by Family Research Council
July 29, 2011
As someone whose extended family has been significantly impacted by the foster care system, this story out of Illinois was of interest to me personally—but the implications for the over 2,000 children involved and for Christians are profound.
The Chicago Tribune recently reported week that the state of Illinois has acted to sever its longstanding relationship with Catholic Charities. The state has found Catholic Charities and Catholic Social Services to be in non-compliance with the states new law authorizing civil unions. The Trib reports:
In letters sent last week to Catholic Charities in the dioceses of Peoria, Joliet and Springfield and Catholic Social Services of Southern Illinois, the Illinois Department of Children and Family Services said the state could not accept their signed contracts for the 2012 fiscal year.
Each letter said funding was declined because your agency has made it clear that it does not intend to comply with the Illinois Religious Freedom Protection and Civil Union Act, which the state says requires prospective parents in civil unions to be treated the same as married couples.
Illinois civil unions law contains exemptions for those religious bodies that do not want to perform or officiate civil unions. But as weve stated elsewhere, so called religious exemptions are usually just a way of greasing the skids to get controversial legislation passed. The exemptions could be challenged in court or be removed by future legislation. In a classic example of dont believe their talking points, Equality Illinois published this statement about the law on their website under a section titled Religious Freedom prior to its passage:
- This Act would also not impact faith-based adoption agencies or adoption procedures. The Act does not amend the Adoption Act.
Thankfully the Catholic Charities is not taking this lying down. The three agencies in question have filed suit with the Thomas Moore Law Center against the Illinois attorney general and DCFS. Their request is altogether reasonable:
In the lawsuit, the agencies sought the courts permission to preserve their current policy of granting licenses to married couples and single, non-cohabiting individuals and referring couples in civil unions to other child welfare agencies.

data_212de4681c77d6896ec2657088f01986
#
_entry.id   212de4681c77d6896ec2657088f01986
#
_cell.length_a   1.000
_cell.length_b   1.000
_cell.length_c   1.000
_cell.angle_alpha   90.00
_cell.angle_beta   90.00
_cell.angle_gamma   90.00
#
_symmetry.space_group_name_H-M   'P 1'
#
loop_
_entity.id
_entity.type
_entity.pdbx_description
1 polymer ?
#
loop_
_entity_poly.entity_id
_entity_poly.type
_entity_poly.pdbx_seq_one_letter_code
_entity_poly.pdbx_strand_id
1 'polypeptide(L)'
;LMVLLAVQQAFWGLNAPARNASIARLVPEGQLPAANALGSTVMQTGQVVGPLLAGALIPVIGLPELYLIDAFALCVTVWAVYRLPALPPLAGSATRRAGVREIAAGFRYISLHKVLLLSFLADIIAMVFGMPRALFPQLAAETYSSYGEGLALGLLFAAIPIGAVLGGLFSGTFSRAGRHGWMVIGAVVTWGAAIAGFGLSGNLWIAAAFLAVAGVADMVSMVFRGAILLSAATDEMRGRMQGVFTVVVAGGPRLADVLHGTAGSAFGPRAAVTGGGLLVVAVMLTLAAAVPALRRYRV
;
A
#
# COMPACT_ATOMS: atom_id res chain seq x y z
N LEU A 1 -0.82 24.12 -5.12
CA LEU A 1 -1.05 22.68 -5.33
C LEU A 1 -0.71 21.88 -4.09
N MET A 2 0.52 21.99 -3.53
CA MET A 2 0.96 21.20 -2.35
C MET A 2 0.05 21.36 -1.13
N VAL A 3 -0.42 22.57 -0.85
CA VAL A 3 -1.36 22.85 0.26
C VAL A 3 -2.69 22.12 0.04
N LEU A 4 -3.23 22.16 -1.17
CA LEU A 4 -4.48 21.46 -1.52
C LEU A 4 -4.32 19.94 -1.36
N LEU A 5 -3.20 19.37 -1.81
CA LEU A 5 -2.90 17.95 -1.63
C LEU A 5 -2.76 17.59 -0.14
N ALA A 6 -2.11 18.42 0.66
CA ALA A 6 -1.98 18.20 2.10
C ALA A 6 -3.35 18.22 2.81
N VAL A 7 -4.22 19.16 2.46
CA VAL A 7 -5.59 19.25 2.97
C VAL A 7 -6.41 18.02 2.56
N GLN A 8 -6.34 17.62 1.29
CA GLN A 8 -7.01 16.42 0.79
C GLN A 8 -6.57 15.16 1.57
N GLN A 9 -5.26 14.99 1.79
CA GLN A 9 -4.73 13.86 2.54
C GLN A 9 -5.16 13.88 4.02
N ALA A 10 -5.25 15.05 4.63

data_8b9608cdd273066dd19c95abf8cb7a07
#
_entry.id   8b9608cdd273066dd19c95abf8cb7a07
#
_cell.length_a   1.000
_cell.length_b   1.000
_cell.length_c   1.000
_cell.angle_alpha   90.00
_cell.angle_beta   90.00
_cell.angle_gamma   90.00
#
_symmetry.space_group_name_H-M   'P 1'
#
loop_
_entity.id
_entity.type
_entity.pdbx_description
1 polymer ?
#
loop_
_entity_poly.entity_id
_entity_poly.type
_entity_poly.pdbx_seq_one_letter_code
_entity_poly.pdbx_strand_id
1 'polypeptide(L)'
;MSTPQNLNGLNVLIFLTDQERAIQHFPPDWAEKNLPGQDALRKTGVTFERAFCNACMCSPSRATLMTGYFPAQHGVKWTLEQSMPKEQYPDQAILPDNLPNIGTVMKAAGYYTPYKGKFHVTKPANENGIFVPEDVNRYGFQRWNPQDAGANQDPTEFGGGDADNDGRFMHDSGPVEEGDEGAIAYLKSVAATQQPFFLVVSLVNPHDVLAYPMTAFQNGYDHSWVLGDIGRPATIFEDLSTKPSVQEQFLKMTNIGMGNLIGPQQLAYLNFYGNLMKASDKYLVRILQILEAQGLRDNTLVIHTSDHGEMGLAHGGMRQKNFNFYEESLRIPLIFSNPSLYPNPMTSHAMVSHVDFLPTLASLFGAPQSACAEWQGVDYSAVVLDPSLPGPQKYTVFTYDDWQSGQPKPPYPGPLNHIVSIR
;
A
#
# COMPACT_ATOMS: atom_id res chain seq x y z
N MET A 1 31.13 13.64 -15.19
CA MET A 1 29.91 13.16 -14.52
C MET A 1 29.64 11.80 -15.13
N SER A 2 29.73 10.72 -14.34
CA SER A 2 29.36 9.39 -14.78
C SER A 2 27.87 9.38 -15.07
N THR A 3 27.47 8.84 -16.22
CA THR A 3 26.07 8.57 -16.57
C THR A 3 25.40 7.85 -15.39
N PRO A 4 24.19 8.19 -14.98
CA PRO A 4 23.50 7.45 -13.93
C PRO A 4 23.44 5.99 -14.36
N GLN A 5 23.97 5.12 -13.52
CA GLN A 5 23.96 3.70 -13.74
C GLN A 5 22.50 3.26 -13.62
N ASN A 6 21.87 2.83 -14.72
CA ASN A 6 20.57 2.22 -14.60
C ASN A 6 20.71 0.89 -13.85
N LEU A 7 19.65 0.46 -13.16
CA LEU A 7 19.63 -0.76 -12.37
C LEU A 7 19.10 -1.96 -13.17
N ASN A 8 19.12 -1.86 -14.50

Some readers may remember that in 2006, Catholic Charities of Boston ceased doing adoptions rather than violate their conscience and religious convictions by placing children with homosexual couples. We hope and pray that Catholic Charities in Illinois will receive a better legal outcome.
What is fascinating in this debate is that you have the state claiming that the law requires Catholic Charities give homosexual couples in civil unions equal consideration with married coupleseven though the social science data overwhelming demonstrates that children do best when raised by a married mother and father. A cursory reading of the social science makes it obvious that not all family situations are equal in the benefit they provide to children. (See Dr. Pat Fagans work on the MARRI project here, here and here for starters.). And yet the state demands that adoption and foster care agencies treat different family structures as if they were, in fact, the same.
While Catholic Charities works for the undeniable good of placing children in the best family situations available, the state of Illinois has embraced a social experiment wherein the best interests of children becomes subordinate to special interests of a vocal minority.
Finally, its important to remember why the state is involved in adoption and foster care services in the first place: to serve the best interest of the children under its care, not to bestow parenthood on individuals or couples desirous of the title or affirmation. Its about the children. Or at least it used to be in Illinois. Might one legitimately ask when the state will decide that Christians who disagree with normalizing homosexuality are unfit to serve as adoptive or foster parents?
Christians across our nation have an opportunity to be the hands and feet of Christ by welcoming children in need into their families. Our friends at Focus on the Family have some great resources and a model in Colorado for making a difference through adoption and foster care.